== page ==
Trending companies often have high short term growth potential but limited long term prospects. Distinguishing these businesses from those with increasing long term “staying” power is how we produce long term returns.
To produce long term returns, start by avoiding big investment mistakes
The key objective for an investor is to make money through investment decisions that result in gains over the long term. To achieve this, an investor must first not lose money, but then also ensure that the good decisions outweigh the inevitable mistakes. We have found that good returns come to us when we first focus on avoiding big mistakes, rather than focusing on making big gains. Our defensive approach and focus on risk minimisation, we believe, shifts the investment odds in our favour. It means that we will not participate in fads and trends, and it means that we may pass the opportunity to invest in the “once-in-a-lifetime” companies, but it also guarantees that we have a greater chance of producing higher than average returns over the long run.
As we have observed recently with Bellamy’s (ASX: BAL), and overseas stocks such as Crocs Inc. (Nasdaq: CROX), companies can initially appear to grow at a rapid rate but soon peter out as they are unable to consistently perform over the long term whether it be due to change in consumer sentiment towards their products, regulatory change or erosion due to competition. These “flash-in-the-pan” companies are bad investments can lead to significant loss of capital.
Distinguishing between the sprinters and the stayers
Avoiding one-trick ponies can be hard if the investment focus is on maximising returns. In the chase for superior returns, it is tempting to buy into the hype and to invest ahead of the pack to catch the wave before the rest of the market. These pundits often use projections and assumptions around growth potential to justify the decision to buy into the stock. It is possible that these investments turn out to be the next Google (Nasdaq: GOOG), however we would argue that this is a risky approach. The probability that these investments turn out to be next Google is low and we prefer to avoid these investments all together. Even if the initial investment thesis for that company is proven correct, the possibility of sustained long term growth, we have observed, is rare.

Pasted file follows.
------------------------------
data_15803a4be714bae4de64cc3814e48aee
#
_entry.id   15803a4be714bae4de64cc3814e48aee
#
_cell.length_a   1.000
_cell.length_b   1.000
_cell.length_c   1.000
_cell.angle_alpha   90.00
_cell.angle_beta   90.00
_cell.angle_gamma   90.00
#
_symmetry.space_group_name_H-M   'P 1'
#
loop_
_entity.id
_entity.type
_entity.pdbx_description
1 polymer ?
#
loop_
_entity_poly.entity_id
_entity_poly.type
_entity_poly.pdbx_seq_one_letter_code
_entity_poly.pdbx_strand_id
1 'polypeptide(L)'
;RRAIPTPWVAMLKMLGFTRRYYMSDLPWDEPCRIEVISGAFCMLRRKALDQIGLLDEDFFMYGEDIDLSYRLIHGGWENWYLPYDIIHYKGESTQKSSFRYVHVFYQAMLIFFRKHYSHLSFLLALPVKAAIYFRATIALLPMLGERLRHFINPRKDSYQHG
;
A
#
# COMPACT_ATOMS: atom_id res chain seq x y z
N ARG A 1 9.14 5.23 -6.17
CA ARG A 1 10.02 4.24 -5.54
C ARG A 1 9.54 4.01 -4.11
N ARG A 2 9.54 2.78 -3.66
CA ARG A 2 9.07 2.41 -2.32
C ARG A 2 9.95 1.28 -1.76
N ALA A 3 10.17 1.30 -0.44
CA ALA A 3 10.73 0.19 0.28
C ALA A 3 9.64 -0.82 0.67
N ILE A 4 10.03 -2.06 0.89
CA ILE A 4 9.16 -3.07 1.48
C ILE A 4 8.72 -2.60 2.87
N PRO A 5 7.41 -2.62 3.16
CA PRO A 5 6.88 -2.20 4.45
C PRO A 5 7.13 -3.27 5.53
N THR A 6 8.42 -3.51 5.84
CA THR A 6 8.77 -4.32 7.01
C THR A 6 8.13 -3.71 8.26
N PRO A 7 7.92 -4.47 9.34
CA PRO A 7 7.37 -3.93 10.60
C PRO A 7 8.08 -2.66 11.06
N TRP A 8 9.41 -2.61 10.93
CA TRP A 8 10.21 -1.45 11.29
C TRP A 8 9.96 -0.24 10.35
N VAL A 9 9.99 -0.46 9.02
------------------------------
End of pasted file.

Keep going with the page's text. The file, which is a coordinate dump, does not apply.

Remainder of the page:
Instead, we maintain a defensive approach to stock investing – we err on capital preservation rather than profit maximisation. We prefer to seek out businesses with proven long-term track records of success and we do not trust our own assumptions enough to rely on them. We have found that this approach minimises our chance of making big mistakes and losing significant amounts of money. It also has the pleasant effect of producing solid returns over the long run.